The process of Americanization then ensued and led to the gradual assimilation of the groups of French-speakers already present in Louisiana: white Creoles (descendants of the French and Spanish colonists), Creoles of colour (descendants of the “free people of colour”), enslaved Blacks and Acadians. By the 1830s, French-speakers had become a minority and lost political control, first in New Orleans, and then in the rest of the Louisiana. But some cultural institutions remained. The Théâtre de l’Opéra français (French Opera House) continued to present works in French. Authors such as Victor Séjour continued to write literature in French. French-language newspapers continued to be published, including L’Abeille de la Nouvelle-Orléans, La Sentinelle de Thibodaux, Le Meschacébé and Le Messager and some published by Creoles of colour, such as La Tribune de la Nouvelle-Orléans. But starting in the 1860s, French was no longer taught except in certain Catholic private schools. In public primary schools, the teaching of French was even prohibited. Americanization had led to the near disappearance of French life in Louisiana, and the process of assimilation accelerated after the Second World War. The use of French at school was prohibited and subject to punishment.
Today, fewer than 100,000 Louisianans age 5 and older (about 2% of the population) speak Louisiana or Cajun French. The diverse origins of these French-speakers include an Indigenous people, the Houma, who live in the flood plains along Louisiana’s Gulf coast. Cajuns constitute the greatest concentration of French-speakers in 22 parishes in the southern part of the state, an area that the Louisiana legislature has designated “Acadiana” (in English) and “Acadiane” (in French) since 1971.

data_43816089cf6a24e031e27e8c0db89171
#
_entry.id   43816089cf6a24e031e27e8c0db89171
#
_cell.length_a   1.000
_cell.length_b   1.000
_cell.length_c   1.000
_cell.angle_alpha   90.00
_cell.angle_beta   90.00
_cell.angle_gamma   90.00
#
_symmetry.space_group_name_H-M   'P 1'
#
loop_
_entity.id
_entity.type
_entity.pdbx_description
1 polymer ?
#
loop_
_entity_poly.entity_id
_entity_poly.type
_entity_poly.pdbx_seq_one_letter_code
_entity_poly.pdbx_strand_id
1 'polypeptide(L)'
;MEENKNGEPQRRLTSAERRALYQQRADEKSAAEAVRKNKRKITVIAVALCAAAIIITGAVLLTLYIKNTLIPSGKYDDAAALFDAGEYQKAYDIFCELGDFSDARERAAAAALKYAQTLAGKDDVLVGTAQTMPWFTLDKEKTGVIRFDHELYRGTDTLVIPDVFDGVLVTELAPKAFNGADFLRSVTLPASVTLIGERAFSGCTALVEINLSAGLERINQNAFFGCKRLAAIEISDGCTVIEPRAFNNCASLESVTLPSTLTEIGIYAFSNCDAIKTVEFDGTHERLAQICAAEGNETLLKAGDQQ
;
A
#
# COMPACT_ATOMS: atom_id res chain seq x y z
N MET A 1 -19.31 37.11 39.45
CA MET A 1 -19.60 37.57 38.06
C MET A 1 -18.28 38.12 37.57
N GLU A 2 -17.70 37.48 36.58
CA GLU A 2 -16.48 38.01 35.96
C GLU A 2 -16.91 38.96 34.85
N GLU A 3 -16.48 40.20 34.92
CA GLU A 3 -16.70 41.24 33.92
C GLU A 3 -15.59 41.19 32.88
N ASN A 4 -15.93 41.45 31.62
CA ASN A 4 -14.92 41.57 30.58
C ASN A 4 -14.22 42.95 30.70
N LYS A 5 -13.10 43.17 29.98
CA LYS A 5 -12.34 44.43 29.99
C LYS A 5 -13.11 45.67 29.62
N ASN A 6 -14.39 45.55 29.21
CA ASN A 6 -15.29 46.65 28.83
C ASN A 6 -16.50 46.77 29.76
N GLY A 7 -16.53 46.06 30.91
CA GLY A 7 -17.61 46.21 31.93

French Culture in Louisiana
Despite this decline, French is still spoken in some Creole and Cajun communities of Louisiana that have an important oral tradition. The 1970s saw a renewal of Cajun culture and a rehabilitation of Cajun identity: Revon Reed published Lâche pas la patate, a portrait of the Acadians of Louisiana (1976).
In 1980, Jean Arseneaux published Cris sur le bayou, the first anthology of Cajun poetry, featuring many male and female poets.
In the 1990s, Cajun artists in various disciplines achieved international success, including Debbie Clifton, David Cheramie and Jean Arseneaux with collections of their French-language poetry published by Les Éditions Perce-Neige, of Moncton, New Brunswick, and singer-songwriter Zachary Richard with Cap Enragé (1996), his international hit album of songs entirely in French. Cajun music stepped into the spotlight when artists such as the Lost Bayou Ramblers and accordionist Bruce Daigrepont began performing at festivals such as the Louisiana Cajun-Zydeco Festival in New Orleans and the Festival international de Louisiane in Lafayette.
Festival International de Louisiane à Lafayette